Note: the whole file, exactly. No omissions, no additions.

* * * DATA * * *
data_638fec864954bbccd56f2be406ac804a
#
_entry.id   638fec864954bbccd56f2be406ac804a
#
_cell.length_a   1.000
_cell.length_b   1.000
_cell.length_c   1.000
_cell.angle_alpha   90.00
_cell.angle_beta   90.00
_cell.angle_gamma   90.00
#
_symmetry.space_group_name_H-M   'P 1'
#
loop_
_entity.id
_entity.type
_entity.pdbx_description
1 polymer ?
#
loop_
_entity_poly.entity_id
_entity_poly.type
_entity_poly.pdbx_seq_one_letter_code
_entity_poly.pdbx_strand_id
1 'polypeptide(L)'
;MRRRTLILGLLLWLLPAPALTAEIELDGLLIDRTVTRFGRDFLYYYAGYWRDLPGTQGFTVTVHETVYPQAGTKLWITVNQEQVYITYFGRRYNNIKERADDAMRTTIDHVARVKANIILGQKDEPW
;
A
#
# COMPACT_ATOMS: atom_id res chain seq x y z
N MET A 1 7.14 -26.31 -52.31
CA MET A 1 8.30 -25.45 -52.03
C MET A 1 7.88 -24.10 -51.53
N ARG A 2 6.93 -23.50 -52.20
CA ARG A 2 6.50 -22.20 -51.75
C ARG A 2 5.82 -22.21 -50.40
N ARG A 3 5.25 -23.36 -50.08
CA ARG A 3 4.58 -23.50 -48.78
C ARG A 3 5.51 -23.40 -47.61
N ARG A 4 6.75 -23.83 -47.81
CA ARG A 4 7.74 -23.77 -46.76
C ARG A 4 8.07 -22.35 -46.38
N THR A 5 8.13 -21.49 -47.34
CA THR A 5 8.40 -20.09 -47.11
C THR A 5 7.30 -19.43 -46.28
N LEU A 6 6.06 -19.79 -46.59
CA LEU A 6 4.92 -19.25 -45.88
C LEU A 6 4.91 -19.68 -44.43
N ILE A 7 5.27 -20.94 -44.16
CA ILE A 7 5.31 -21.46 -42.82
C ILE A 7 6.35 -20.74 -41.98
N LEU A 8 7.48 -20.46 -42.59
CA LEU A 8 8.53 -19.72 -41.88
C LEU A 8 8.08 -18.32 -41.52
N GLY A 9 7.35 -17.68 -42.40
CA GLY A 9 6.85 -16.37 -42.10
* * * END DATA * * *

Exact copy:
data_638fec864954bbccd56f2be406ac804a
#
_entry.id   638fec864954bbccd56f2be406ac804a
#
_cell.length_a   1.000
_cell.length_b   1.000
_cell.length_c   1.000
_cell.angle_alpha   90.00
_cell.angle_beta   90.00
_cell.angle_gamma   90.00
#
_symmetry.space_group_name_H-M   'P 1'
#
loop_
_entity.id
_entity.type
_entity.pdbx_description
1 polymer ?
#
loop_
_entity_poly.entity_id
_entity_poly.type
_entity_poly.pdbx_seq_one_letter_code
_entity_poly.pdbx_strand_id
1 'polypeptide(L)'
;MRRRTLILGLLLWLLPAPALTAEIELDGLLIDRTVTRFGRDFLYYYAGYWRDLPGTQGFTVTVHETVYPQAGTKLWITVNQEQVYITYFGRRYNNIKERADDAMRTTIDHVARVKANIILGQKDEPW
;
A
#
# COMPACT_ATOMS: atom_id res chain seq x y z
N MET A 1 7.14 -26.31 -52.31
CA MET A 1 8.30 -25.45 -52.03
C MET A 1 7.88 -24.10 -51.53
N ARG A 2 6.93 -23.50 -52.20
CA ARG A 2 6.50 -22.20 -51.75
C ARG A 2 5.82 -22.21 -50.40
N ARG A 3 5.25 -23.36 -50.08
CA ARG A 3 4.58 -23.50 -48.78
C ARG A 3 5.51 -23.40 -47.61
N ARG A 4 6.75 -23.83 -47.81
CA ARG A 4 7.74 -23.77 -46.76
C ARG A 4 8.07 -22.35 -46.38
N THR A 5 8.13 -21.49 -47.34
CA THR A 5 8.40 -20.09 -47.11
C THR A 5 7.30 -19.43 -46.28
N LEU A 6 6.06 -19.79 -46.59
CA LEU A 6 4.92 -19.25 -45.88
C LEU A 6 4.91 -19.68 -44.43
N ILE A 7 5.27 -20.94 -44.16
CA ILE A 7 5.31 -21.46 -42.82
C ILE A 7 6.35 -20.74 -41.98
N LEU A 8 7.48 -20.46 -42.59
CA LEU A 8 8.53 -19.72 -41.88
C LEU A 8 8.08 -18.32 -41.52
N GLY A 9 7.35 -17.68 -42.40
CA GLY A 9 6.85 -16.37 -42.10